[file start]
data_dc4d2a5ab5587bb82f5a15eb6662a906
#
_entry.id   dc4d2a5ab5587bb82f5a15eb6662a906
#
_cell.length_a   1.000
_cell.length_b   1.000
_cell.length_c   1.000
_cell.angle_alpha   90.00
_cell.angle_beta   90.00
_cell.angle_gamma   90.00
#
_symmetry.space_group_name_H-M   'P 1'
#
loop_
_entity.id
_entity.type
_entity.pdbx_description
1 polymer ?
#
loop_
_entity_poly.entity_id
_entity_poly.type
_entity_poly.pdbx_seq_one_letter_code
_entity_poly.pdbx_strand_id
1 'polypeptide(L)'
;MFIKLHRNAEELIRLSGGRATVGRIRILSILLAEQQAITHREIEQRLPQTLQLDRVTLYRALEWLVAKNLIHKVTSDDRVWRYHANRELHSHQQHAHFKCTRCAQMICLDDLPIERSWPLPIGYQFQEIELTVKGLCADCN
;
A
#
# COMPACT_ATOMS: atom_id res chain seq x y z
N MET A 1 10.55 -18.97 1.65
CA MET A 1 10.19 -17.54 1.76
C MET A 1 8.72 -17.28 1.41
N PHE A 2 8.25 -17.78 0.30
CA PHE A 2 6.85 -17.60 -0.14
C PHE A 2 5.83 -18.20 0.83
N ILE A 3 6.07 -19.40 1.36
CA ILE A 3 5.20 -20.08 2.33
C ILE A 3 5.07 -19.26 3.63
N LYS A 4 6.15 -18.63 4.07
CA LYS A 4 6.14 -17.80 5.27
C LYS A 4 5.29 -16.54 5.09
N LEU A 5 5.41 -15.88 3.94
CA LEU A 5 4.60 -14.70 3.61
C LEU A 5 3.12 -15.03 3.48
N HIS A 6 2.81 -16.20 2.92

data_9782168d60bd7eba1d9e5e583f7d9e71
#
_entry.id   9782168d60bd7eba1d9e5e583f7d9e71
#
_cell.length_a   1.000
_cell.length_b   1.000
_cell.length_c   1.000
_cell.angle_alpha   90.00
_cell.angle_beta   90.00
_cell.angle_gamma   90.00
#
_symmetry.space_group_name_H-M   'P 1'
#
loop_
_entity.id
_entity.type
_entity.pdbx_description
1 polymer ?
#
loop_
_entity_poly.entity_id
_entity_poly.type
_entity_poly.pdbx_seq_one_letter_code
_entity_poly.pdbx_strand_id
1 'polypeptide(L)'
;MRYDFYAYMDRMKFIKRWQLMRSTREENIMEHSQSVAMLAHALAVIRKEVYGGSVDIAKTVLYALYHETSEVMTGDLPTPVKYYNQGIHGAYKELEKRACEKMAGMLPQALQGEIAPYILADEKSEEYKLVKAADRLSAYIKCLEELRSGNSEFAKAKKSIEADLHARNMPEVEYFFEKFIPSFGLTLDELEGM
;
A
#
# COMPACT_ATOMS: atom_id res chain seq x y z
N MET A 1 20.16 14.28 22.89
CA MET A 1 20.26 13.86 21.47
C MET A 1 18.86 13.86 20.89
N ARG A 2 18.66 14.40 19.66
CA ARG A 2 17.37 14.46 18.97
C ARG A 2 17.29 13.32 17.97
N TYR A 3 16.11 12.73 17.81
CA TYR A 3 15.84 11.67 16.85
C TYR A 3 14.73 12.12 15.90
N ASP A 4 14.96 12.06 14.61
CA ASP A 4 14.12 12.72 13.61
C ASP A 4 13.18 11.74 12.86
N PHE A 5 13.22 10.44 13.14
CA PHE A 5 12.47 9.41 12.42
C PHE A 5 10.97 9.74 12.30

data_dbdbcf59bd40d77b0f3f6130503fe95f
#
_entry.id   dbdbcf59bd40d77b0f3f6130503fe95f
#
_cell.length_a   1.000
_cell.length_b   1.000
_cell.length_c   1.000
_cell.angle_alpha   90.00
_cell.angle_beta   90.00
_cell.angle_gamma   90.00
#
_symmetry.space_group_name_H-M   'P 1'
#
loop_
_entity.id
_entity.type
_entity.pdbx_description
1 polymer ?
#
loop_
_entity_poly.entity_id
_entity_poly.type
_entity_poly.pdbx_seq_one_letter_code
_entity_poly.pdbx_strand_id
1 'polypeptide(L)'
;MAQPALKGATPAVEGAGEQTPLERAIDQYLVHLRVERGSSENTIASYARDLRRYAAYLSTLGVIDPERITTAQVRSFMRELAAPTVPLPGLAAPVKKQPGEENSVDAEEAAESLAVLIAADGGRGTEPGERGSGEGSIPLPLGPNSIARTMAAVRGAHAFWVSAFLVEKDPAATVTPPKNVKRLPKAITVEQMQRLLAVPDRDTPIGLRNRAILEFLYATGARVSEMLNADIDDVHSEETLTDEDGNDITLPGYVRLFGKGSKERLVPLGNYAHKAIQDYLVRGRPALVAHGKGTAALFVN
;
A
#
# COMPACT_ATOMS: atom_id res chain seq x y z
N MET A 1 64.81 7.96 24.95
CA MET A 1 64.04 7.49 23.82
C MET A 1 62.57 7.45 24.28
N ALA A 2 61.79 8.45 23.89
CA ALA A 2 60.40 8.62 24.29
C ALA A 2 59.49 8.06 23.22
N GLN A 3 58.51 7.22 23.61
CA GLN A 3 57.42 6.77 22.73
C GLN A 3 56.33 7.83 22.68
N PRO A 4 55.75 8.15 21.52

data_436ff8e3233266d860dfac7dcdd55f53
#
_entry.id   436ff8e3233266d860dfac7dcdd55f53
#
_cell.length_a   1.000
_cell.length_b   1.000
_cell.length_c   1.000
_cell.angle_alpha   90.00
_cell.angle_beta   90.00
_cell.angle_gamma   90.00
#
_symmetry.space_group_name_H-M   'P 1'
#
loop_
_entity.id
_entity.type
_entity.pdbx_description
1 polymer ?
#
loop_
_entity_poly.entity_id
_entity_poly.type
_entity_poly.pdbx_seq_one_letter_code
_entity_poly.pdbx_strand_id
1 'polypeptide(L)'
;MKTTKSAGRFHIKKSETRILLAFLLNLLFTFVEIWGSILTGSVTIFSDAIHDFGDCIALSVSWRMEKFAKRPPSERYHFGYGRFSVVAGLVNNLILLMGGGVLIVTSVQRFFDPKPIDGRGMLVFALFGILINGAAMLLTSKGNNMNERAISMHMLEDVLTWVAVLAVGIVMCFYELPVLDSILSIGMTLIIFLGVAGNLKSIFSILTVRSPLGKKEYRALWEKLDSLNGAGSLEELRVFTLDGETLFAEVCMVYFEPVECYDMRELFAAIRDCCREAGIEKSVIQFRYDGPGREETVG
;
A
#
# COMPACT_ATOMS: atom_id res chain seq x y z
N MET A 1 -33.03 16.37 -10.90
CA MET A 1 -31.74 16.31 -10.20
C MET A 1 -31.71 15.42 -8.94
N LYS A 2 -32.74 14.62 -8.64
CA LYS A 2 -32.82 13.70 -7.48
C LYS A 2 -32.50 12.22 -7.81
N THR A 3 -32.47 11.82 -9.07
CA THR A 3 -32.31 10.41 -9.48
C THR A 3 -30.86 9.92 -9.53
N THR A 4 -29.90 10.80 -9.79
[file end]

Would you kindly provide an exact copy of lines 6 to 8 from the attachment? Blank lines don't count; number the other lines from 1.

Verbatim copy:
_cell.length_b   1.000
_cell.length_c   1.000
_cell.angle_alpha   90.00